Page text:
Dr. Matt Talbott

Doctor’s career started as a teenager with EMS agencies

From a high school volunteer to a certified EMT to a fellow specializing in EMS, one new UTMB doctor knows emergency medicine from the ground up.

Dr. Matt Talbott joined UTMB this summer as an assistant professor of Emergency Medicine and Emergency Medical Services at the John Sealy School of Medicine.

He is working on a curriculum for future emergency medicine residents and finding opportunities for them to get first responder experience. That means working with EMS agencies.

“For a resident, EMS exposure involves riding on the ambulances and fire engines or riding in a helicopter,” Talbott said. “It also can be learning how to be a medical director or provide medical direction for a fire or EMS agency.”

Talbott was a fellow at the Medical College of Georgia at Augusta University in its Emergency Medical Services Fellowship Program. While there, he worked with area EMS crews to respond to emergencies, provided tactical medicine support and learned about providing medical direction.

The emergency fellows also provided support for mass gatherings, such as sporting events and concerts. In Augusta, Georgia, that included The Masters golf tournament.

“We would staff The Masters tournament all week with the local EMS agencies on course and in the first aid stations,” he said.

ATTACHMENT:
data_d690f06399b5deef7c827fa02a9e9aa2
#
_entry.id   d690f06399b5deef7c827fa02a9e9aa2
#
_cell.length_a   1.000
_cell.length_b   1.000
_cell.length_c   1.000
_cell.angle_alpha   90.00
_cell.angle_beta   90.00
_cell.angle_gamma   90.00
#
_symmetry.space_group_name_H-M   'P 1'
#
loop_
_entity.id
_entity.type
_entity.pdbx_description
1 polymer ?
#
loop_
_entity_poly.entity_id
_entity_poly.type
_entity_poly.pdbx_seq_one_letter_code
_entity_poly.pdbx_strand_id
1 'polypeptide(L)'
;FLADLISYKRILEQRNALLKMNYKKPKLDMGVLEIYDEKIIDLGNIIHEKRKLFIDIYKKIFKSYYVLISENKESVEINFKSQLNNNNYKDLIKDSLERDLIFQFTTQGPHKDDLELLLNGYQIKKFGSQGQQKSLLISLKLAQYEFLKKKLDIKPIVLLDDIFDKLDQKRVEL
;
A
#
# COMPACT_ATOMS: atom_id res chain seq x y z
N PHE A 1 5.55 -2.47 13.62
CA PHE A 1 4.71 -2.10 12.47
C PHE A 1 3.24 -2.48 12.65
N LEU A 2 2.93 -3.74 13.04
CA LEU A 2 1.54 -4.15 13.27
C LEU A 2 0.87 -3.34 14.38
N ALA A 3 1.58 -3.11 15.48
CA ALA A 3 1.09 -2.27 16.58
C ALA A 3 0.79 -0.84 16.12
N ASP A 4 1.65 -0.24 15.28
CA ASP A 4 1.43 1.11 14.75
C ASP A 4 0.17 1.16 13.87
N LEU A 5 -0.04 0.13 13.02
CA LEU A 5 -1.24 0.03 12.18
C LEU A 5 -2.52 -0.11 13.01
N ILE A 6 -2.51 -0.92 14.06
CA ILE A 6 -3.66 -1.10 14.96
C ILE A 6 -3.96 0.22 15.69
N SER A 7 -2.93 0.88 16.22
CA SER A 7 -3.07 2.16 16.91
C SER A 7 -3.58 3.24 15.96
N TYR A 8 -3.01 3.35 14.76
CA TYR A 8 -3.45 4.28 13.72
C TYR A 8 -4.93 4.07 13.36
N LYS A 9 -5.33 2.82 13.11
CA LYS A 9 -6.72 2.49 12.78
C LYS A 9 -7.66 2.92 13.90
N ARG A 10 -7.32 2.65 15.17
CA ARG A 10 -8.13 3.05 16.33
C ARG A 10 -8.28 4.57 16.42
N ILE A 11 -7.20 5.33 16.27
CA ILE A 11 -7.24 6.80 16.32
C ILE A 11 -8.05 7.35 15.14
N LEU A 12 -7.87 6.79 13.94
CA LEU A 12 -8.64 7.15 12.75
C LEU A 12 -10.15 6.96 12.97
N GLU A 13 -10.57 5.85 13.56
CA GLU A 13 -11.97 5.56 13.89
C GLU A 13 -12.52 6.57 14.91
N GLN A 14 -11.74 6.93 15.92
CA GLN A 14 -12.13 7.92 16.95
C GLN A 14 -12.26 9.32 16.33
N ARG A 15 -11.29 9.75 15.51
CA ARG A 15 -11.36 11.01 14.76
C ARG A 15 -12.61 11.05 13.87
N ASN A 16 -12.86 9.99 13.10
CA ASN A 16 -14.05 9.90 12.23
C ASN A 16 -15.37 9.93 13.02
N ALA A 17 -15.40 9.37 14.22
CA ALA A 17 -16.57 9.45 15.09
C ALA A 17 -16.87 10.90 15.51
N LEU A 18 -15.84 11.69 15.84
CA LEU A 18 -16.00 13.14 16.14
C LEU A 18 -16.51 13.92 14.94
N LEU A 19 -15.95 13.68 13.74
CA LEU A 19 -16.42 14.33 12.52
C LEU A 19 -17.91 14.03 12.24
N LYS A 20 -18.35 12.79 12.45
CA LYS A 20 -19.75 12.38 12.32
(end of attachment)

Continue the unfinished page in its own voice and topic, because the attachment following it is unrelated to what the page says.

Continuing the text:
Talbott and the other EMS fellows had a physician response vehicle to respond to 911 calls for a three-county area covering about 1,700 square miles.

“We went on calls where we could potentially make a big difference and support the Advanced EMTs and paramedics on scene,” he said.

Talbott envisions having a similar response vehicle for UTMB emergency residents.

“It helps them see what it’s like in the field because it can be vastly different from having a patient show up in your ER where it’s a very controlled setting versus providing patient care on scene, which can be completely chaotic,” he said.

In high school, Talbott began volunteering for a rescue squad when he got his EMT certification. He continued to volunteer with EMS through college and medical school.

Talbott is open to being a resource for area EMS agencies either to present lectures, provide training sessions or to give advice.

“You know, ultimately, I want to be a resource to help improve pre-hospital care and the community and the region,” he said. “I’m helping the Galveston Fire Department develop its tactical medicine program.”

Working on ambulances and flying on a helicopter, Talbott has seen some tough cases—the worst involving children, he said.

“That reinforced my desire to continue doing EMS-related things,” Talbott said. “It’s challenging, tough and rewarding all at the same time, but when you do have a good save, it makes all the hard work worth it.”